2018 has been a weird year. I’ve made so much progress despite blips along the way. I wanted to have a year free from psychiatric hospital admissions but I didn’t quite get there, but that’s ok! I went into hospital informally and for the first time ever I didn’t fight the treatment and made the most of the extra support. On the flip side, Ive made huge leaps in other areas of my life. I went back into education which is something I never thought I would be able to do. I’ve started to learn how to drive! I started dialectic behavioural therapy (DBT) this year with a lovely bunch of girls who are so supportive and kind. I’ve opened up so much in regards to trauma which has quite possibly been one of the hardest things I have ever had to do, but I think it is starting to pay off. So a very positive year in between some of the darker moments. I am really looking forward to seeing what 2019 will bring!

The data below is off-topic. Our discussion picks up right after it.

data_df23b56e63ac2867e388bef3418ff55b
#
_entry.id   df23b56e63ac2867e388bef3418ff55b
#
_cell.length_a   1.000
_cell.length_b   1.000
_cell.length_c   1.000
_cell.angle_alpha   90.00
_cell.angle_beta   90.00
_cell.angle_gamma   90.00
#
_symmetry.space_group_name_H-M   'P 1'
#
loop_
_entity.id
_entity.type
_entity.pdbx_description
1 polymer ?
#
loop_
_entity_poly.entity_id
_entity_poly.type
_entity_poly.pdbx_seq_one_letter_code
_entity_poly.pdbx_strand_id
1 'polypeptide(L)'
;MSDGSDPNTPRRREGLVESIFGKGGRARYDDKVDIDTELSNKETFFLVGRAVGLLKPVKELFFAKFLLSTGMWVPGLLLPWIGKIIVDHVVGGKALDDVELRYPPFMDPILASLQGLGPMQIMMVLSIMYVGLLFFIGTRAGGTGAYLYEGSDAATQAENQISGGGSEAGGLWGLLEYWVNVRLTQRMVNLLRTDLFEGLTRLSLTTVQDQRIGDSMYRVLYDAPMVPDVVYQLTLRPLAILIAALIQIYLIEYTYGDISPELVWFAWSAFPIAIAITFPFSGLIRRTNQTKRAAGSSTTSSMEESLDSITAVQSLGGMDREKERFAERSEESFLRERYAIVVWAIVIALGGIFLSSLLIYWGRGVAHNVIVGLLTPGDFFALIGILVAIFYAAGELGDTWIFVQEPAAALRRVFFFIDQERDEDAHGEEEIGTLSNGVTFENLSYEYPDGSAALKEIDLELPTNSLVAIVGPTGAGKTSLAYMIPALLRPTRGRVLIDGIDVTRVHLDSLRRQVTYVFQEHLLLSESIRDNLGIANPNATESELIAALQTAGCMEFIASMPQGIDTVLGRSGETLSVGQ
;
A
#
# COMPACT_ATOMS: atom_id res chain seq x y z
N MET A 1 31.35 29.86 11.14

“Light shines brightest in the darkest of places” This is a quote I have been thinking about a lot recently. Things have been really tricky and feel quite bleak. A lot of people who have BPD find themselves in and out of hospitals quite often and that is something that is running true for me at the moment. In my most recent hospital admission I met some incredible staff who really made such a distressing time so much brighter. From the doctors right to the cleaning staff, I can’t fault my local general hospital and the way they cared for me. They made me feel so supported as I waited for a bed on a specialist psychiatric ward. The staff on the general ward I was on were just as incredible as the staff in A&E. One night I couldn’t sleep and was getting distressed so a health care assistant brought me some colouring, a word search, some biscuits and a cup of tea to help calm me and keep me distracted. On another occasion I got myself really upset and the student nurse came over, sat with me, held my hand and reassured me that everything was going to be okay and if I couldn’t hold the hope for myself the people around me would hold it for me. As the hospital was tight on bed space I ended up spending my general admission was on a stroke ward, this meant I saw the ward staff being so incredibly kind to women on a spectrum of disability. The staff never once let patients dignity become compromised and treated all of us with the upmost respect. They really did make such a hard situation so much brighter, sometimes you do need a bit of darkness to really appreciate the light.